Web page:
I struggled with this one to be honest. It’s a rabbit hole of information, you can learn so much…… so if you feel you want to investigate further then reach out!
I think we can all appreciate that when our energy is high we are unstoppable! But how can we know when this will happen? Can we plan for that?
Different genders have different energy levels at different times. For the purpose of this article I will refer to men and women from the perspective of their hormone levels.
Hormones impact our moods, our brain functions and therefore our energy levels. Men and women have different mixes of hormones, and the levels of these differ throughout their cycles.
Men – 24 hr circadian rhythm, testosterone is highest in the morning, and they may feel most energetic then. Energy slump after lunch around 3pm
Women – 24hr circadian rhythm + monthly cycle. After a good sleep we are refreshed and more alert, and do face the afternoon slump, but we have a larger hormonal factor in the background which adds a further dimension. If you want more in-depth info on this check out ‘Wild Power’ (link below).
So we have a hormone effect, but what else? Diet, how much sleep, how much and what type of exercise, how hydrated we are can all contribute to how our energy is impacted. These are external forces, things we can control….. but so what?
This might seem like a big exercise, but some academic papers suggest up to 30% productivity improvement, but just switching and scheduling tasks to match your energy levels.
Part of the exercise of looking at the tasks you have to do and assigning low, medium and high energy should have already highlighted to you a rough prioritisation level. Some tasks need to be done every day eg, email review, and some are important projects with deadlines.
I break tasks down into 3:
Urgent – something that was unplanned, but really needs to be done today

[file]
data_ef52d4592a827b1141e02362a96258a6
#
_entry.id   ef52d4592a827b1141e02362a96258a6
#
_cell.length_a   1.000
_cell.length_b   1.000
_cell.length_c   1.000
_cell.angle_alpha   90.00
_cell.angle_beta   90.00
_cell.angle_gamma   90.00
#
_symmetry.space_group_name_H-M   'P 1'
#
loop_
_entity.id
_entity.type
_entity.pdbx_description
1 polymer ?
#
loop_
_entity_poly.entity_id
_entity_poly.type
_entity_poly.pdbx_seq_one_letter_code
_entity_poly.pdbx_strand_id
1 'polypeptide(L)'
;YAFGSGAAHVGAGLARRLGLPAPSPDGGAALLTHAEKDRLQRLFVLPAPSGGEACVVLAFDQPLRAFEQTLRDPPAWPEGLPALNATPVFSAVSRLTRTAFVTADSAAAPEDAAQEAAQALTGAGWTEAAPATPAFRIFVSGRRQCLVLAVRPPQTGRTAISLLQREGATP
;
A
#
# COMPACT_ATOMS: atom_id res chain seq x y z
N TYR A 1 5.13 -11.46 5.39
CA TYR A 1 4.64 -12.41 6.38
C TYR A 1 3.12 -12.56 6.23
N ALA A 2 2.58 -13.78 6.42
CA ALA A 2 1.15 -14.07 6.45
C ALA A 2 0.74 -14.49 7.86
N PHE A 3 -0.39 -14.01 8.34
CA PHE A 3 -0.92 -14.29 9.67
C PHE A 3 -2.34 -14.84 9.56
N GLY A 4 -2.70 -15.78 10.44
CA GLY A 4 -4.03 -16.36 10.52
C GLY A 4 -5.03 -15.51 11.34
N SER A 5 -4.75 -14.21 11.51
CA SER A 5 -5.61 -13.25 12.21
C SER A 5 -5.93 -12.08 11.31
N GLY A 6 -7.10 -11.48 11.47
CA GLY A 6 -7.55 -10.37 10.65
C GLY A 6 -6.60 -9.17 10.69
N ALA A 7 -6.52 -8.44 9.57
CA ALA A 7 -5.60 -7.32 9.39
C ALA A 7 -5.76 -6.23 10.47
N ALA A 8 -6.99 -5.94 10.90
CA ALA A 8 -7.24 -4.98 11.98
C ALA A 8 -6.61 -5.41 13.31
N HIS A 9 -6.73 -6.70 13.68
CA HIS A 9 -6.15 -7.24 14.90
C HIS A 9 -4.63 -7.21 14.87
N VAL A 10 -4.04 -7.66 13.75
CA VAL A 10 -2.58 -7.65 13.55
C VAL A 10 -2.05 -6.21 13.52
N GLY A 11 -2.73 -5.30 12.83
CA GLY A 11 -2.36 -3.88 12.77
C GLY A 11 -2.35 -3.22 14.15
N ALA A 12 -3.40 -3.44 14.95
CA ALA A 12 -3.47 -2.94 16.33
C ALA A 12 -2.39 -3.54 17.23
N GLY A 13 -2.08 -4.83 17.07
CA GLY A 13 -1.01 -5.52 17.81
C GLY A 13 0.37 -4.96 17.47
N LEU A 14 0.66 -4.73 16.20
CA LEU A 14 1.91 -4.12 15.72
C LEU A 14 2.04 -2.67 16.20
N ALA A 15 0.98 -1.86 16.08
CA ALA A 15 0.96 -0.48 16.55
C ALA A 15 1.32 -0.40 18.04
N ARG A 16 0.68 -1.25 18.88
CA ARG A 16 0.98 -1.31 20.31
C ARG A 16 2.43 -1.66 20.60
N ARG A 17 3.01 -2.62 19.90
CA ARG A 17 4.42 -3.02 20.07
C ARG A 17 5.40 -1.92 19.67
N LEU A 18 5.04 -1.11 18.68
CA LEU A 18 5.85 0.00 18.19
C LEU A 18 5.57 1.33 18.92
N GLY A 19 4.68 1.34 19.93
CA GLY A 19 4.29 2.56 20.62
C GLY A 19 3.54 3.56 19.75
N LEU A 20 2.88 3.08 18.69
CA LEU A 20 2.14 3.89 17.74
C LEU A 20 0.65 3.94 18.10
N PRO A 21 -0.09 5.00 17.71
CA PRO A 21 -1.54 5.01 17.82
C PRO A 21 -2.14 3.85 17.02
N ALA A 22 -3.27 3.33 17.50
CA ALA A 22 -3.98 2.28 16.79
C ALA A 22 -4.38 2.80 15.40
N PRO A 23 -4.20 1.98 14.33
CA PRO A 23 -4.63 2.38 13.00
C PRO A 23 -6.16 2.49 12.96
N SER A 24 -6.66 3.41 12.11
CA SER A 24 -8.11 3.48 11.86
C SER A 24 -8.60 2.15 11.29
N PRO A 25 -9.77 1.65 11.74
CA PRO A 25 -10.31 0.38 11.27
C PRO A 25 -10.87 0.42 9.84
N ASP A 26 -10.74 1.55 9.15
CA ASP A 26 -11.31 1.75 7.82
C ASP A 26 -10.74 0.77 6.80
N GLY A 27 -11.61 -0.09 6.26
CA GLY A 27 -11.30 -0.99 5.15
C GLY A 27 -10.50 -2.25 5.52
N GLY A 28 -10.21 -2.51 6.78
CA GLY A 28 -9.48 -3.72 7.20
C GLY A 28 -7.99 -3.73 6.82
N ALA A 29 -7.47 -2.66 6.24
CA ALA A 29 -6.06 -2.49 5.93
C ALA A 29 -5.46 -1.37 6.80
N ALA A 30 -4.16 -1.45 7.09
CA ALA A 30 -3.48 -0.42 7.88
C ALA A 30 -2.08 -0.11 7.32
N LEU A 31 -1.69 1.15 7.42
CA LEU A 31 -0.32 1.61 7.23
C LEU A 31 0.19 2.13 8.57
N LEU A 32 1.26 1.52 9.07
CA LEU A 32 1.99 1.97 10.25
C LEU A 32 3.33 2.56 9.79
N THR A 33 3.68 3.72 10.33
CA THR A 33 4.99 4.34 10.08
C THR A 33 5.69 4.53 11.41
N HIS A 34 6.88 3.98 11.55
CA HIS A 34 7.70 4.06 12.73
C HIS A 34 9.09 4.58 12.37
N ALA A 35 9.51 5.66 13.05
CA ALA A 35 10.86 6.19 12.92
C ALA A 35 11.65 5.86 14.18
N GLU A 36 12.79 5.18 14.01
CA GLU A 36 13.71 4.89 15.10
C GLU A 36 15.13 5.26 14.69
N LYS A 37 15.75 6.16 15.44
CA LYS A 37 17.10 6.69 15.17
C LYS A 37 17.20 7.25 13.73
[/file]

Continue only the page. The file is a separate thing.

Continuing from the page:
Deadline – takes a few days/ weeks of work, but had a hard deadline
Sloggers – needs to be kept on top of, but not necessary to be every day
As you can see from my concept above, slogger tasks tend to be low energy, and as such can be scheduled during these periods. Urgent tasks tend to need high energy, so try to schedule them at these times. Key point is this is a recommendation and sometimes you have no option but to do what needs to be done, and then you just need to react.
Everyone has an idea of what needs to be done – some use to do lists, some keep it in their heads. But that is usually just the deadline and urgent tasks, not the sloggers on those lists. By capturing it all, then you can decide what task is first, depending on how you feel – it’s about awareness. When can you be most productive, have the highest energy and prioritise the tasks to that time.
I will take a moment to focus on sloggers. The email reviews, the social media checking – we do this (maybe not at the best time – but we do it). What about keeping on top of our business expenses and accounts? Do you update these once a week? This is an example where logging expenses weekly can be a lot quicker than doing it all in one go when you need to submit accounts to an accountant. Another example is social media posting. Do you have a plan of when you will post? Can you prepare these posts in advance and automate the posting of them? This is easier and more efficient that feeling stressed that you haven’t posted for 2-3 days and you need to do it….
Sometimes you have this big to do list, and you are soooo busy, but at the end of the day you wonder what did you get done? Hmmm the grass was cut, the ironing done, looked at holidays for the summer, but nothing really disappeared from your to-do list. This is especially valid if you have a large project with a deadline.
Studies have shown that this procrastination is “the primacy of short-term mood repair … over the longer-term pursuit of intended actions.” Put simply, procrastination is about being more focused on “the immediate urgency of managing negative moods” than getting on with the task, Dr. Sirois said.
So now we understand a bit of the why – what can we do about it? Google procrastination and you find a lot of suggestions. Below is what works for me and my justification…
But hang on…. is this a flaw? I don’t think so, and neither does Prof John Perry.
I do some of my most out of the box thinking when I am procrastinating, I can be creative, innovative and a bit wacky…. And my tasks always get done. So, my opinion is to understand your drivers, acknowledge it and get your tasks done. Sometimes you will procrastinate, and something will develop out of that time, but just be careful not to procrastinate 100% of the time and not deliver.
What a topic! It definitely generated a lot of discussion….. We could deep dive on this for so long, but below are some of the links to info that I found helpful!
www.Focusmate.com Gives accountability, you team up and commit to work for x period of time, then you have a chat and celebrate at the end!
www.Monday.com This is recommended to me almost every day…..
https://apps.apple.com/us/app/focus-keeper-time-management/id867374917 (also avail on android) Based on pomodoro technique